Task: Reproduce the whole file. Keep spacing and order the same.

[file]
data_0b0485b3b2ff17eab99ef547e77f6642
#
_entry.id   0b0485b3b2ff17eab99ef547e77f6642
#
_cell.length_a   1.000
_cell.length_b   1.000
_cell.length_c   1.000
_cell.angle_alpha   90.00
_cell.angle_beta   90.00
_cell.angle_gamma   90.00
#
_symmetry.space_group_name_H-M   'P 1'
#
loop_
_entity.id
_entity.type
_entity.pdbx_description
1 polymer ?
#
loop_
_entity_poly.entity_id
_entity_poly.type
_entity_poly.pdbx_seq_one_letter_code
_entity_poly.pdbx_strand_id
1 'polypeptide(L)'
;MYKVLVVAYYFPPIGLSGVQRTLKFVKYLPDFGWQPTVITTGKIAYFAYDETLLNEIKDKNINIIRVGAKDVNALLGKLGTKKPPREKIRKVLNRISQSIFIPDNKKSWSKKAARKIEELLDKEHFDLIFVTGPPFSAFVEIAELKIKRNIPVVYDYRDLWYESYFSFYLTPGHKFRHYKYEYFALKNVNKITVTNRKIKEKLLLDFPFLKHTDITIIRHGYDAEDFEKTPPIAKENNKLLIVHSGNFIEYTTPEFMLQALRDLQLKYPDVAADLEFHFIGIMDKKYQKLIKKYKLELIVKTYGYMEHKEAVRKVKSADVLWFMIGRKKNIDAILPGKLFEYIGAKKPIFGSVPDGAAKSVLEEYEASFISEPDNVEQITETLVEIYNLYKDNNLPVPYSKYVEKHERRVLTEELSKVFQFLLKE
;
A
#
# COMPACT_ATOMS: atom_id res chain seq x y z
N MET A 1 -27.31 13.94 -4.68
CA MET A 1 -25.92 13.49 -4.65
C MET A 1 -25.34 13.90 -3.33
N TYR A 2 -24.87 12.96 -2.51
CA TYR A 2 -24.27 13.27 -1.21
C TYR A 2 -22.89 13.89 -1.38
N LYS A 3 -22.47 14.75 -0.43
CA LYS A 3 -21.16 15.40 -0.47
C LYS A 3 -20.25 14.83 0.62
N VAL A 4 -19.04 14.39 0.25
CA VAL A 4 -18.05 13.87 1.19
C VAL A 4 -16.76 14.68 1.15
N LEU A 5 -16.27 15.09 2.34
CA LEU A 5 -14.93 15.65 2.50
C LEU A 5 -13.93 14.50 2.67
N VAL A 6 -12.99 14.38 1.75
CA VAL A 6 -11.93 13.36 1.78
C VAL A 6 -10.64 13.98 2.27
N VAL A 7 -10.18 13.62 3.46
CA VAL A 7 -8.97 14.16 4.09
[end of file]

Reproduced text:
data_0b0485b3b2ff17eab99ef547e77f6642
#
_entry.id   0b0485b3b2ff17eab99ef547e77f6642
#
_cell.length_a   1.000
_cell.length_b   1.000
_cell.length_c   1.000
_cell.angle_alpha   90.00
_cell.angle_beta   90.00
_cell.angle_gamma   90.00
#
_symmetry.space_group_name_H-M   'P 1'
#
loop_
_entity.id
_entity.type
_entity.pdbx_description
1 polymer ?
#
loop_
_entity_poly.entity_id
_entity_poly.type
_entity_poly.pdbx_seq_one_letter_code
_entity_poly.pdbx_strand_id
1 'polypeptide(L)'
;MYKVLVVAYYFPPIGLSGVQRTLKFVKYLPDFGWQPTVITTGKIAYFAYDETLLNEIKDKNINIIRVGAKDVNALLGKLGTKKPPREKIRKVLNRISQSIFIPDNKKSWSKKAARKIEELLDKEHFDLIFVTGPPFSAFVEIAELKIKRNIPVVYDYRDLWYESYFSFYLTPGHKFRHYKYEYFALKNVNKITVTNRKIKEKLLLDFPFLKHTDITIIRHGYDAEDFEKTPPIAKENNKLLIVHSGNFIEYTTPEFMLQALRDLQLKYPDVAADLEFHFIGIMDKKYQKLIKKYKLELIVKTYGYMEHKEAVRKVKSADVLWFMIGRKKNIDAILPGKLFEYIGAKKPIFGSVPDGAAKSVLEEYEASFISEPDNVEQITETLVEIYNLYKDNNLPVPYSKYVEKHERRVLTEELSKVFQFLLKE
;
A
#
# COMPACT_ATOMS: atom_id res chain seq x y z
N MET A 1 -27.31 13.94 -4.68
CA MET A 1 -25.92 13.49 -4.65
C MET A 1 -25.34 13.90 -3.33
N TYR A 2 -24.87 12.96 -2.51
CA TYR A 2 -24.27 13.27 -1.21
C TYR A 2 -22.89 13.89 -1.38
N LYS A 3 -22.47 14.75 -0.43
CA LYS A 3 -21.16 15.40 -0.47
C LYS A 3 -20.25 14.83 0.62
N VAL A 4 -19.04 14.39 0.25
CA VAL A 4 -18.05 13.87 1.19
C VAL A 4 -16.76 14.68 1.15
N LEU A 5 -16.27 15.09 2.34
CA LEU A 5 -14.93 15.65 2.50
C LEU A 5 -13.93 14.50 2.67
N VAL A 6 -12.99 14.38 1.75
CA VAL A 6 -11.93 13.36 1.78
C VAL A 6 -10.64 13.98 2.27
N VAL A 7 -10.18 13.62 3.46
CA VAL A 7 -8.97 14.16 4.09